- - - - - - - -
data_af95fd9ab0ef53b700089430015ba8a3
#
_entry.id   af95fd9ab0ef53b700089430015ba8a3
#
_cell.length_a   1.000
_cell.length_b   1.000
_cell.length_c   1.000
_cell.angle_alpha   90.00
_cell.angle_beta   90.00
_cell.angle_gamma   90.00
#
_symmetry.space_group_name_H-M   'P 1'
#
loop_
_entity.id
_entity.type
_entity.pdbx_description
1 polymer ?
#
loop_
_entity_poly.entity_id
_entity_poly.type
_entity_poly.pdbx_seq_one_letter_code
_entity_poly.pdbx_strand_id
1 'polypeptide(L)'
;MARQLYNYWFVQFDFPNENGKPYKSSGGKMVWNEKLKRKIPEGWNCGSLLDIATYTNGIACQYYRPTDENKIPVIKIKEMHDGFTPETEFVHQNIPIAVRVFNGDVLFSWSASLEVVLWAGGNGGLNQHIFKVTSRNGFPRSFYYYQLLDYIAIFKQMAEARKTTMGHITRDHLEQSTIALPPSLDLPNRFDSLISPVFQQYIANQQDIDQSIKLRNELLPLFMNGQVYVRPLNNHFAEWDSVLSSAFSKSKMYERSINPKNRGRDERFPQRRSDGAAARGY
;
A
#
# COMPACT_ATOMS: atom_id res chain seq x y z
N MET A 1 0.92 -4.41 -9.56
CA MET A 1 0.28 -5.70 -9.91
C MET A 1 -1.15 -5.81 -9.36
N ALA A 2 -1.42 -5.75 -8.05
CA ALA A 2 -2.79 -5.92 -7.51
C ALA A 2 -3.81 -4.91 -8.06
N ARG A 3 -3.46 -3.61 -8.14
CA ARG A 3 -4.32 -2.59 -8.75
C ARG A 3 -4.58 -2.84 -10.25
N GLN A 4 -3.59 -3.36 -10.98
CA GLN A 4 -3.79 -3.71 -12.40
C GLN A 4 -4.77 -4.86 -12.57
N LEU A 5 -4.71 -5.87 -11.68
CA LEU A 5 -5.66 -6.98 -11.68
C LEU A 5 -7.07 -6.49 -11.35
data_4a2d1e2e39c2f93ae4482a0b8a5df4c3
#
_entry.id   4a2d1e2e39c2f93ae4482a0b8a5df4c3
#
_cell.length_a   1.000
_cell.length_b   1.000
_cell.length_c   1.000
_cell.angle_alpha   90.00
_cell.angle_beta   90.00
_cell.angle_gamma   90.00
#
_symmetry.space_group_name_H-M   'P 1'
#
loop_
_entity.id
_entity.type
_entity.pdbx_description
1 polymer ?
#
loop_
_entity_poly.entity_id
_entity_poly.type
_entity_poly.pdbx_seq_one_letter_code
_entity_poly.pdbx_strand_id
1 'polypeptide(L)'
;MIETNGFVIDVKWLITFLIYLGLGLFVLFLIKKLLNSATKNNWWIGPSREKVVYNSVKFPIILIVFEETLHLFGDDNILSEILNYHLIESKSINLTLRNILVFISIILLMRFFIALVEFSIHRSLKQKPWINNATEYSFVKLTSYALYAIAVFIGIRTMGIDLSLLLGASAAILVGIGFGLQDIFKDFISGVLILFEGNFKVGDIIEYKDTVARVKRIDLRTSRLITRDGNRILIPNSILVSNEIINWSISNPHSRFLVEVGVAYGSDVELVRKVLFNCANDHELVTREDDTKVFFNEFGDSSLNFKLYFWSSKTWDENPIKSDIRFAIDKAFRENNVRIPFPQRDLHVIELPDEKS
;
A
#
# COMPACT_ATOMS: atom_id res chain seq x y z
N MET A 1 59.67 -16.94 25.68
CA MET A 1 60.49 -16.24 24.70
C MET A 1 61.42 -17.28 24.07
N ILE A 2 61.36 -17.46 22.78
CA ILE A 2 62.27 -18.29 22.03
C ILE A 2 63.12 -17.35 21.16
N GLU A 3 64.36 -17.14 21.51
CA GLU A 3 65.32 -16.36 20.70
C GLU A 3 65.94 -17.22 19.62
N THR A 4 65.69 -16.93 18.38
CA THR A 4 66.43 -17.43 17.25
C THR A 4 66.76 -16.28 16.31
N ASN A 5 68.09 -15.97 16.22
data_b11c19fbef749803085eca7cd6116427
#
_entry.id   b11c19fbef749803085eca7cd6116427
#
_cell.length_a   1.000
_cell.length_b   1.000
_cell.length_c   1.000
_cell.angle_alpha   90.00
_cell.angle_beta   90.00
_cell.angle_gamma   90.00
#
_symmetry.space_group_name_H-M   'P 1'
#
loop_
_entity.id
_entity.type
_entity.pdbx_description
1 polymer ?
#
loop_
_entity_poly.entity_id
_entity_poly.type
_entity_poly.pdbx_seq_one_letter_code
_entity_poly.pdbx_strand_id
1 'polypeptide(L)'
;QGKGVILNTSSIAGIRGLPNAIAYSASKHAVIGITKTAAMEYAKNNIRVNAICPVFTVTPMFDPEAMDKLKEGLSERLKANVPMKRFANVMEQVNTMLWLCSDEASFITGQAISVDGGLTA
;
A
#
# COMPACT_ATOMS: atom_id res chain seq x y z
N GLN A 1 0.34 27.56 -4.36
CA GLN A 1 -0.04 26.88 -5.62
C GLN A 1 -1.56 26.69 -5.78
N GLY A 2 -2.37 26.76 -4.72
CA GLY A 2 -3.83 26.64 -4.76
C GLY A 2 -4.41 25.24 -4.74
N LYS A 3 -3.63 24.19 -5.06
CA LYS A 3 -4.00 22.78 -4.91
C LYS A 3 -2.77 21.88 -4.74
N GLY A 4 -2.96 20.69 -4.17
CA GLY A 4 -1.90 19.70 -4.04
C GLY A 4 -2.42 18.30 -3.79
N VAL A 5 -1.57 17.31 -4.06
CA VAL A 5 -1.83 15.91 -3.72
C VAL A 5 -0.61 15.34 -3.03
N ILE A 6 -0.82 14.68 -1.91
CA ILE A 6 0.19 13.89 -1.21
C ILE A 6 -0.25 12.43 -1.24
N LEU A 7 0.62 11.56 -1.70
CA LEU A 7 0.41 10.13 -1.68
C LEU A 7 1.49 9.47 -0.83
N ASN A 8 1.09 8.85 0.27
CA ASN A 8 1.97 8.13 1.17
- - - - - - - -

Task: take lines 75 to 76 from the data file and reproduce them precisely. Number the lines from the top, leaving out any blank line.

# COMPACT_ATOMS: atom_id res chain seq x y z
N MET A 1 59.67 -16.94 25.68